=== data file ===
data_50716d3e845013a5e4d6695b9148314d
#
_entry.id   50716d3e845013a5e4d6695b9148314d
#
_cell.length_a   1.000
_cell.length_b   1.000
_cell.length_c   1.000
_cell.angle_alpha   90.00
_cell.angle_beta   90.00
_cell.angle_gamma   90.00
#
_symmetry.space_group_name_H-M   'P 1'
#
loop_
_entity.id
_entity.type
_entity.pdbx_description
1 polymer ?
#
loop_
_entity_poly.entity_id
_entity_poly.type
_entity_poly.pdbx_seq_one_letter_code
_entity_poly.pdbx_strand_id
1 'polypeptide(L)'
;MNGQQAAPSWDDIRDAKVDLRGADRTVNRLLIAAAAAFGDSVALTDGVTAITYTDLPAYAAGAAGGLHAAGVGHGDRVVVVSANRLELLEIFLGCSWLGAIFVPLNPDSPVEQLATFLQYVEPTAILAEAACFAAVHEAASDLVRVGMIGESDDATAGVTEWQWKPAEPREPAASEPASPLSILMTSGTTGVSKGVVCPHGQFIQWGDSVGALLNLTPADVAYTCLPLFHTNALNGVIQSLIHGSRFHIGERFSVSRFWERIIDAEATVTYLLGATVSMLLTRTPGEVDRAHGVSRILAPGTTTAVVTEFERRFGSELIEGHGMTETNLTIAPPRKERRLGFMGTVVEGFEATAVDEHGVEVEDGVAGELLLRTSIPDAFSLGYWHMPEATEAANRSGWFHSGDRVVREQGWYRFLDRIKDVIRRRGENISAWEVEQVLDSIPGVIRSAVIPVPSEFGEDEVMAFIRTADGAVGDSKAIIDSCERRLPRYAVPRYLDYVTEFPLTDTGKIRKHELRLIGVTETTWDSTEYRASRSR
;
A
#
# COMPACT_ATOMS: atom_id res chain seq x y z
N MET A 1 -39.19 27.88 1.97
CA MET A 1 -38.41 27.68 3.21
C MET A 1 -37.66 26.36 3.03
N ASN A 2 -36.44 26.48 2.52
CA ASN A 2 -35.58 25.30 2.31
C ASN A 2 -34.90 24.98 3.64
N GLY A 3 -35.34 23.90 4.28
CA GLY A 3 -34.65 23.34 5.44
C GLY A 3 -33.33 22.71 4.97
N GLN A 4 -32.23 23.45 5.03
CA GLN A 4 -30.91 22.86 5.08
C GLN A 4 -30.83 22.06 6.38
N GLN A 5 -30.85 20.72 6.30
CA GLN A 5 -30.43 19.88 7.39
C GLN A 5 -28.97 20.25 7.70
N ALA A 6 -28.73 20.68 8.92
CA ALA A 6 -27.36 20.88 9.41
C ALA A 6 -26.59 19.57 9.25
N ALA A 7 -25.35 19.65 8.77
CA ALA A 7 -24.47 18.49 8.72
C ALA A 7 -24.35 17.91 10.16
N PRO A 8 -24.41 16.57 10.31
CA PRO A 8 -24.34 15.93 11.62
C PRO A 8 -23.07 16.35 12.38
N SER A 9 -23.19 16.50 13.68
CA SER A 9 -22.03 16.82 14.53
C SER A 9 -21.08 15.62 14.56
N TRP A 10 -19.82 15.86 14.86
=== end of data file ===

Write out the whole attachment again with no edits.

data_50716d3e845013a5e4d6695b9148314d
#
_entry.id   50716d3e845013a5e4d6695b9148314d
#
_cell.length_a   1.000
_cell.length_b   1.000
_cell.length_c   1.000
_cell.angle_alpha   90.00
_cell.angle_beta   90.00
_cell.angle_gamma   90.00
#
_symmetry.space_group_name_H-M   'P 1'
#
loop_
_entity.id
_entity.type
_entity.pdbx_description
1 polymer ?
#
loop_
_entity_poly.entity_id
_entity_poly.type
_entity_poly.pdbx_seq_one_letter_code
_entity_poly.pdbx_strand_id
1 'polypeptide(L)'
;MNGQQAAPSWDDIRDAKVDLRGADRTVNRLLIAAAAAFGDSVALTDGVTAITYTDLPAYAAGAAGGLHAAGVGHGDRVVVVSANRLELLEIFLGCSWLGAIFVPLNPDSPVEQLATFLQYVEPTAILAEAACFAAVHEAASDLVRVGMIGESDDATAGVTEWQWKPAEPREPAASEPASPLSILMTSGTTGVSKGVVCPHGQFIQWGDSVGALLNLTPADVAYTCLPLFHTNALNGVIQSLIHGSRFHIGERFSVSRFWERIIDAEATVTYLLGATVSMLLTRTPGEVDRAHGVSRILAPGTTTAVVTEFERRFGSELIEGHGMTETNLTIAPPRKERRLGFMGTVVEGFEATAVDEHGVEVEDGVAGELLLRTSIPDAFSLGYWHMPEATEAANRSGWFHSGDRVVREQGWYRFLDRIKDVIRRRGENISAWEVEQVLDSIPGVIRSAVIPVPSEFGEDEVMAFIRTADGAVGDSKAIIDSCERRLPRYAVPRYLDYVTEFPLTDTGKIRKHELRLIGVTETTWDSTEYRASRSR
;
A
#
# COMPACT_ATOMS: atom_id res chain seq x y z
N MET A 1 -39.19 27.88 1.97
CA MET A 1 -38.41 27.68 3.21
C MET A 1 -37.66 26.36 3.03
N ASN A 2 -36.44 26.48 2.52
CA ASN A 2 -35.58 25.30 2.31
C ASN A 2 -34.90 24.98 3.64
N GLY A 3 -35.34 23.90 4.28
CA GLY A 3 -34.65 23.34 5.44
C GLY A 3 -33.33 22.71 4.97
N GLN A 4 -32.23 23.45 5.03
CA GLN A 4 -30.91 22.86 5.08
C GLN A 4 -30.83 22.06 6.38
N GLN A 5 -30.85 20.72 6.30
CA GLN A 5 -30.43 19.88 7.39
C GLN A 5 -28.97 20.25 7.70
N ALA A 6 -28.73 20.68 8.92
CA ALA A 6 -27.36 20.88 9.41
C ALA A 6 -26.59 19.57 9.25
N ALA A 7 -25.35 19.65 8.77
CA ALA A 7 -24.47 18.49 8.72
C ALA A 7 -24.35 17.91 10.16
N PRO A 8 -24.41 16.57 10.31
CA PRO A 8 -24.34 15.93 11.62
C PRO A 8 -23.07 16.35 12.38
N SER A 9 -23.19 16.50 13.68
CA SER A 9 -22.03 16.82 14.53
C SER A 9 -21.08 15.62 14.56
N TRP A 10 -19.82 15.86 14.86